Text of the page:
I read this book as part of the Austen in August event, hosted by Roof Beam Reader.
If you like pretty books, then prepare to drool in an unsightly but endearing way. There’s nothing more appealing to a cover design nut than a book about cover designs, especially one that has such a pretty design itself. The publication of a book exploring the various physical manifestations of Austen’s novels was probably only a matter of time, considering how many editions of her works have been published in the two hundred years since she first began writing.
And Austen, with her wide appeal – from literary critics, to passionate fans, to the casual reader – is perhaps one of the most interesting topics when considering the marketing of classic books to readers from all walks of life. Is she chick-lit? Satire? A nostalgic portrait of a pre-industrialised Britain? High-brow literature, or the eighteenth century equivalent of the Harlequin romance? Continue reading
Is anybody else’s mind simply blown by the realisation that is is August again, already? Mine certainly is. But August means Austen in August, the super-fun reading event that celebrates everything Jane Austen.
I’ve got a much shorter to-read list this time around, mostly because I don’t know how much time I’ll get to read this month. So I’ve only got a few choice selections:
- Emma – this will be my Austen re-read for the month, as 2015 marks two hundred years since its publication (I know, Miss Woodhouse looks simply amazing for two hundred – how does she do it?)
Jane Austen Cover To Cover by Margaret C. Sullivan Completed; review here.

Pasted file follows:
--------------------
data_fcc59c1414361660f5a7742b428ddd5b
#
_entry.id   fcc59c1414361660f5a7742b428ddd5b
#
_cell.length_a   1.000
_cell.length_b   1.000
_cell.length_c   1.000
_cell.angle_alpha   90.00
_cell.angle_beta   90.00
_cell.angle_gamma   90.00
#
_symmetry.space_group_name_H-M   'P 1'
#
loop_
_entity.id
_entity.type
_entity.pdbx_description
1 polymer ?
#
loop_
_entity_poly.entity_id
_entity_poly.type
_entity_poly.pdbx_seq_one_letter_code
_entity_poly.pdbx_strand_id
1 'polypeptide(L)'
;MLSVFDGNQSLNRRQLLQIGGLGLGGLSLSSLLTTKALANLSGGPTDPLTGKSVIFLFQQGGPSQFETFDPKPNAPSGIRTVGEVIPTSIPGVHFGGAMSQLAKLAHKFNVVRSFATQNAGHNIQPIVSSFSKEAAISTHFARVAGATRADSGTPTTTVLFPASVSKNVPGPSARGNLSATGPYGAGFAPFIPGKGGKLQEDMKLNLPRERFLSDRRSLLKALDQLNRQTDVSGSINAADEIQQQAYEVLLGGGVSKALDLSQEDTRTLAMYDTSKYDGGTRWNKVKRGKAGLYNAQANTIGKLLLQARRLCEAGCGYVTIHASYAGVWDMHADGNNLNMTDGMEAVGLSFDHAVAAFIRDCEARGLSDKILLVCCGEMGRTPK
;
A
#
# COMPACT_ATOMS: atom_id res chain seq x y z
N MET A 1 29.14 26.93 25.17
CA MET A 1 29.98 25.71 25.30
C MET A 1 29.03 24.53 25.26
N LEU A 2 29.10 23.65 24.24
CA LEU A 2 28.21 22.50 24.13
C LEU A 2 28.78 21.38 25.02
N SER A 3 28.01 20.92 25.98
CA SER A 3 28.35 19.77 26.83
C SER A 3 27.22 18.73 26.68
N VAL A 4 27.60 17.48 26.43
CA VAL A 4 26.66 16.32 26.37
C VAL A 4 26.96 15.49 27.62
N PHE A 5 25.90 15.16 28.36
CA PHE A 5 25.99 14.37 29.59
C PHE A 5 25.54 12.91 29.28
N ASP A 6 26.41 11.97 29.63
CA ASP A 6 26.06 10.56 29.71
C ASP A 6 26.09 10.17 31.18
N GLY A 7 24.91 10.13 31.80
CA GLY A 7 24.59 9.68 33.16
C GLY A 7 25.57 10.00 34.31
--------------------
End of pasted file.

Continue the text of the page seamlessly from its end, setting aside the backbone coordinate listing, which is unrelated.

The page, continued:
Why Jane Austen? by Rachel Brownstein Completed; review here.
- Everybody’s Jane by Juliette Wells
As you can see, this year I’m continuing my theme of reading books dedicated to dissecting the Jane Austen phenomenon.
Are you participating in this month’s event? What will you be reading?
The Nineties seem to have been a bit of a golden decade for book-to-film adaptations. Jane Austen, Charles Dickens, and Shakespeare all got the star treatment in this decade. Perhaps a little less known, but nonetheless well-loved, is the 1995 adaptation of Stella Gibbons’ Cold Comfort Farm, which I read a little while ago. It stars Kate Beckinsdale as Flora Poste, the nosy, recently orphaned young woman who goes to live with her strange family at Cold Comfort Farm, and turn their lives upside down.
Interestingly enough, Beckinsdale went on to play Austen’s Emma in the 1996 adaptation, one year after Cold Comfort Farm was released. Whether she got this role based on her role as Flora Poste, the twentieth century’s Emma Woodhouse, or whether she was filming both films simultaneously (or one after the other?), it’s an interesting crossover. And her character in this movie is indeed similar to Emma Woodhouse, although Beckinsdale plays Emma with a bit more of a twinkle, a lightness which is not present in her portrayal of Flora, which is a little more understated. Continue reading
Frankly, I wasn’t sure whether to write a review of Cold Comfort Farm. It piqued my interest because I’d read about it in Samantha Ellis’ How To Be A Heroine, and thought it sounded fantastic. Considering it has been dubbed “Probably the funniest book ever written”, and emerged in the period of inestimable comic talents like P.G. Wodehouse, I decided I’d give it a go.
The reason I didn’t know whether to write a review or not was probably because I didn’t know what to make of the book itself. Lest I show my ignorance (or my poor sense of humour, often inclined to the banana-peel school of comedy, if I’m honest, despite my best efforts to cultivate it), I put off writing anything about it.